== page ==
I have long supported affirmative action. Back in the 60s-70s when I was at UCLA, I saw many bright, deserving students of color who were admitted through the EOP and High Potential Programs. Without affirmative action, they might not have attended a university. My husband, who graduated UC Berkeley’s Boalt Law School, says that he and many other Chicano lawyers he knew are practicing law today because of affirmative action. What is all the more inspiring is how many of them are attorneys who serve their community.
6. Who are some good up-and-coming poets?
There are so many – which is a great thing! In LA I’ve had the pleasure of reading with gifted younger poets like Traci Kato-Kiriyama, Mike “the poet” Sonksen, William Archilla, Ramon Garcia, F. Douglas Brown, Teresa Mei Chuc, Vanessa Angelica Villarreal.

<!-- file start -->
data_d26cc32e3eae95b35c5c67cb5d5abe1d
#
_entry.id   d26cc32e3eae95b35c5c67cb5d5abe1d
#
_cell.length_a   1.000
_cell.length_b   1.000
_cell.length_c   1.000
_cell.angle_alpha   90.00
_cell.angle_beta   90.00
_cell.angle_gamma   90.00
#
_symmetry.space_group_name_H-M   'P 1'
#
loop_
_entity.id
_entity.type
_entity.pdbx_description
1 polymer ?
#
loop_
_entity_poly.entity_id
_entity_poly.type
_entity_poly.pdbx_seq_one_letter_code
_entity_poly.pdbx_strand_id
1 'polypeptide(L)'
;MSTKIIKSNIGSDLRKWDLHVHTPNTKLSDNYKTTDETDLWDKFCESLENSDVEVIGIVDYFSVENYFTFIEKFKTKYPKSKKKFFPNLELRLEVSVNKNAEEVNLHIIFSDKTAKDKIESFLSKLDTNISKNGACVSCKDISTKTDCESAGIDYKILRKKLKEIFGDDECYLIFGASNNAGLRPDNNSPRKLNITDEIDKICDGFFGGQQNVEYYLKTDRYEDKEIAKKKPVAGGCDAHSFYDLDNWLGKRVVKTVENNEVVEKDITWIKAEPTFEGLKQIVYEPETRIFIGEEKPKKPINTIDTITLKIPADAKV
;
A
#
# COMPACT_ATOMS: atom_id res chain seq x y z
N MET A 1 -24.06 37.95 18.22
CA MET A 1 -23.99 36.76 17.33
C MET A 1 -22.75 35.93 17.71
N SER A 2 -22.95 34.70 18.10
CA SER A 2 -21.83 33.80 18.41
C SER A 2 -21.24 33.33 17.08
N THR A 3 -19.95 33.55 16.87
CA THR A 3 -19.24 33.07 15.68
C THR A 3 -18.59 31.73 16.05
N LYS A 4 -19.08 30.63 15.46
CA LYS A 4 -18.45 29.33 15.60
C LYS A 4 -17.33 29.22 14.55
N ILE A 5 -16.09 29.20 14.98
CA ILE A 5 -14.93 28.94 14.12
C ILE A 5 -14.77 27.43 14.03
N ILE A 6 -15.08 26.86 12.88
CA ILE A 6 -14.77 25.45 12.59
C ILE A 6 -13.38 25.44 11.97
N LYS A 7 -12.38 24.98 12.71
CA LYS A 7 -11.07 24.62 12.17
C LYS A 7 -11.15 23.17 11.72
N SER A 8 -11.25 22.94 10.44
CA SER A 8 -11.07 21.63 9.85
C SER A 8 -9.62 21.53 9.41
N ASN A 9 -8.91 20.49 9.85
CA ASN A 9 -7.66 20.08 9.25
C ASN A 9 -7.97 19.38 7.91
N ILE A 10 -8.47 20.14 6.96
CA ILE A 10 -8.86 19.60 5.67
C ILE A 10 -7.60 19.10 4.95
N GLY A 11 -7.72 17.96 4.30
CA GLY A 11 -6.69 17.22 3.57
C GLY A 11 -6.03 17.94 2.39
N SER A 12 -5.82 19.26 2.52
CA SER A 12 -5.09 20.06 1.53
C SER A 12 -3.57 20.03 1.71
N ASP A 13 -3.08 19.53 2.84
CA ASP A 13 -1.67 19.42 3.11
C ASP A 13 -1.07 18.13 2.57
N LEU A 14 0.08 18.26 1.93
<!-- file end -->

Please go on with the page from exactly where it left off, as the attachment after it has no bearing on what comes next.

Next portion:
7. Who, in your opinion, is an Asian activist who has made a lasting change in the US?
Again, there are many Asian American activists that have contributed to lasting and progressive change. I’ll mention two. Yuji Ichioka taught the first Asian American Studies course at UCLA in 1969 (one of the best experiences of my life); Yuji is credited for the term, “Asian Amerians.” Before that we were called Orientals, and even that early class was entitled “Orientals in America,” since “Asian American” was still not in our lexicon. The second activist is Aiko Herzig-Yoshinaga, a nisei whose years of dedicated research at the National Archives was instrumental in the movement by Japanese Americans for World War II concentration camp redress and reparations and helped influence Congress to pass the 1988 Civil Liberties Act.
8. What are your thoughts on the model minority myth?